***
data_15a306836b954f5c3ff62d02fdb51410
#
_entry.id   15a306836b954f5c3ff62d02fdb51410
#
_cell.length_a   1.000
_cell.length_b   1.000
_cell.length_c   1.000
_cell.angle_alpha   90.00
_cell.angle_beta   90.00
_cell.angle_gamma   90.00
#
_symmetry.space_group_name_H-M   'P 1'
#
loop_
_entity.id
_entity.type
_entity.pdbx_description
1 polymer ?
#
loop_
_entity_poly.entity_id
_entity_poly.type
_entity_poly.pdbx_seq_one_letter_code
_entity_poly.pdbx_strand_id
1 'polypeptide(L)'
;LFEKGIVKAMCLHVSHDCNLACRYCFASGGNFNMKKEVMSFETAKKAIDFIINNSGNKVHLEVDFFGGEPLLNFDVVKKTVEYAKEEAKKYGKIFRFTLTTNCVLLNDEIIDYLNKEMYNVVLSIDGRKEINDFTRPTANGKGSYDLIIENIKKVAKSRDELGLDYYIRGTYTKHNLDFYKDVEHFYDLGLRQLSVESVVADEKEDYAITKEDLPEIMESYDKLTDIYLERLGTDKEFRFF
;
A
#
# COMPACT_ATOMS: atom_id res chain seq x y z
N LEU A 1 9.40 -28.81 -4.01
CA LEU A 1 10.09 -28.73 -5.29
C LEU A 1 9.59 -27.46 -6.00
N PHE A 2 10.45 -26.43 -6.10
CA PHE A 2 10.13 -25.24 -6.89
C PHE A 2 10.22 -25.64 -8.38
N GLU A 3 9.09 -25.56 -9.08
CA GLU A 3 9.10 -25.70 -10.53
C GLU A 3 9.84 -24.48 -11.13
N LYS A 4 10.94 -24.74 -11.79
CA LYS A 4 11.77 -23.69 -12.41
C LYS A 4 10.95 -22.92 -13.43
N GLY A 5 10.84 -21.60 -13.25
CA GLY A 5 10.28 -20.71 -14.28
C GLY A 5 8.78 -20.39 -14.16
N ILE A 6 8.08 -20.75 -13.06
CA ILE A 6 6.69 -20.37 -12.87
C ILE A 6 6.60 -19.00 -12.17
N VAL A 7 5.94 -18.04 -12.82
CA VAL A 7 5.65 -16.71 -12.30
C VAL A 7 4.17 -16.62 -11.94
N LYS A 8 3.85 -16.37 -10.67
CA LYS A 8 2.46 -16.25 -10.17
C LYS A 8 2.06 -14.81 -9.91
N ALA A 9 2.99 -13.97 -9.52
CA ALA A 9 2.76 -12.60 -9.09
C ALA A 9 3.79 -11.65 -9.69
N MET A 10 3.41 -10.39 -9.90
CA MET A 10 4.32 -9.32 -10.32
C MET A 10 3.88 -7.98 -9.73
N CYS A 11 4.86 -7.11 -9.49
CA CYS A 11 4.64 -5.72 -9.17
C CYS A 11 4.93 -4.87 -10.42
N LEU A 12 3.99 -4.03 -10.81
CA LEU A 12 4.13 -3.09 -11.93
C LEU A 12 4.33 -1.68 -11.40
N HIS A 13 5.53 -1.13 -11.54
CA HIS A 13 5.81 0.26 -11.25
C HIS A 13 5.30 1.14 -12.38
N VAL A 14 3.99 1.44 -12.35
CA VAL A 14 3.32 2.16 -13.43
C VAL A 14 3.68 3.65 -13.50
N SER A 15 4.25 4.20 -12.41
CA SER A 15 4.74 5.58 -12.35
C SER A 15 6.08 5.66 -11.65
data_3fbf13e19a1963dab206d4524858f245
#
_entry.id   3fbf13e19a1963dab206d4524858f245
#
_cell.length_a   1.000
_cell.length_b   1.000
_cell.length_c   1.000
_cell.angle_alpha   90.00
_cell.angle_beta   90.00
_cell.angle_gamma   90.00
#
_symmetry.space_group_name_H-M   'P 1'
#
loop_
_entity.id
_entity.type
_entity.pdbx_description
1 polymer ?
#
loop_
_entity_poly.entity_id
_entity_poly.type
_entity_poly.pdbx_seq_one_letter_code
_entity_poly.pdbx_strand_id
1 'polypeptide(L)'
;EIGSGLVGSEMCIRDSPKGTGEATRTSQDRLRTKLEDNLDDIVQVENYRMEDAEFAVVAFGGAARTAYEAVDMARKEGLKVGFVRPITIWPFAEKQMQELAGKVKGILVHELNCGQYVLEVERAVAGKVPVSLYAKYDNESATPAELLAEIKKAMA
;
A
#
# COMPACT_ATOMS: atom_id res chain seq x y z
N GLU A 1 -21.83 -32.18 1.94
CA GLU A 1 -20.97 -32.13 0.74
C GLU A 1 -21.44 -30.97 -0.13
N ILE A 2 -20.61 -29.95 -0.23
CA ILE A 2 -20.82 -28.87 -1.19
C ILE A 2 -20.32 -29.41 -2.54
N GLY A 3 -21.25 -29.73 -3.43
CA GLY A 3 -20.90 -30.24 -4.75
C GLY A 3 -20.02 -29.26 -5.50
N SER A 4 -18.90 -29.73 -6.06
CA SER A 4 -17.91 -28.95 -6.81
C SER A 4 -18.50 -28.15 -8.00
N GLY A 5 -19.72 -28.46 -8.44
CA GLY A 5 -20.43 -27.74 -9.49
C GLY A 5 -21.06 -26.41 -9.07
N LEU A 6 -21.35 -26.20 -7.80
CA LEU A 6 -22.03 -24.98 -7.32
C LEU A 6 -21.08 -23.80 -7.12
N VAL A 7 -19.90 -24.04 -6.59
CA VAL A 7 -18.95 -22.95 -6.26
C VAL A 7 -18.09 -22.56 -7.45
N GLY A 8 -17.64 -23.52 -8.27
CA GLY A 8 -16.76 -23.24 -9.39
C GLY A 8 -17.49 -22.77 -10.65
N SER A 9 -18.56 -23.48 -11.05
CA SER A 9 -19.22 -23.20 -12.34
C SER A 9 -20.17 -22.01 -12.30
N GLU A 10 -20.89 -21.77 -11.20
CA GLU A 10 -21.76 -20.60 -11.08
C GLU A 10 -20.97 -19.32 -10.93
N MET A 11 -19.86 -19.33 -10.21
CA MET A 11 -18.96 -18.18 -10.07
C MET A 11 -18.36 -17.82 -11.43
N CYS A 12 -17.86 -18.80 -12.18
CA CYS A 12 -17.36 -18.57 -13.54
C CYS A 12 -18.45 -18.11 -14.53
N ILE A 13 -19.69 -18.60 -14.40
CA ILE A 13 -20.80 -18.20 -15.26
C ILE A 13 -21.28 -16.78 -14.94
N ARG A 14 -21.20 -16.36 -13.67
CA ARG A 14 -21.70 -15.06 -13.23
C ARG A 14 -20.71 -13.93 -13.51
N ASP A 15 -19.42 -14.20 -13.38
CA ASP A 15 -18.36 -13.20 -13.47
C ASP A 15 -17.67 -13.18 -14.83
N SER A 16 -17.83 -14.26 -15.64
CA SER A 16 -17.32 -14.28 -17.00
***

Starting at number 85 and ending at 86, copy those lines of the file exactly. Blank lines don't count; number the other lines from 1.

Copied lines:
_cell.angle_gamma   90.00
#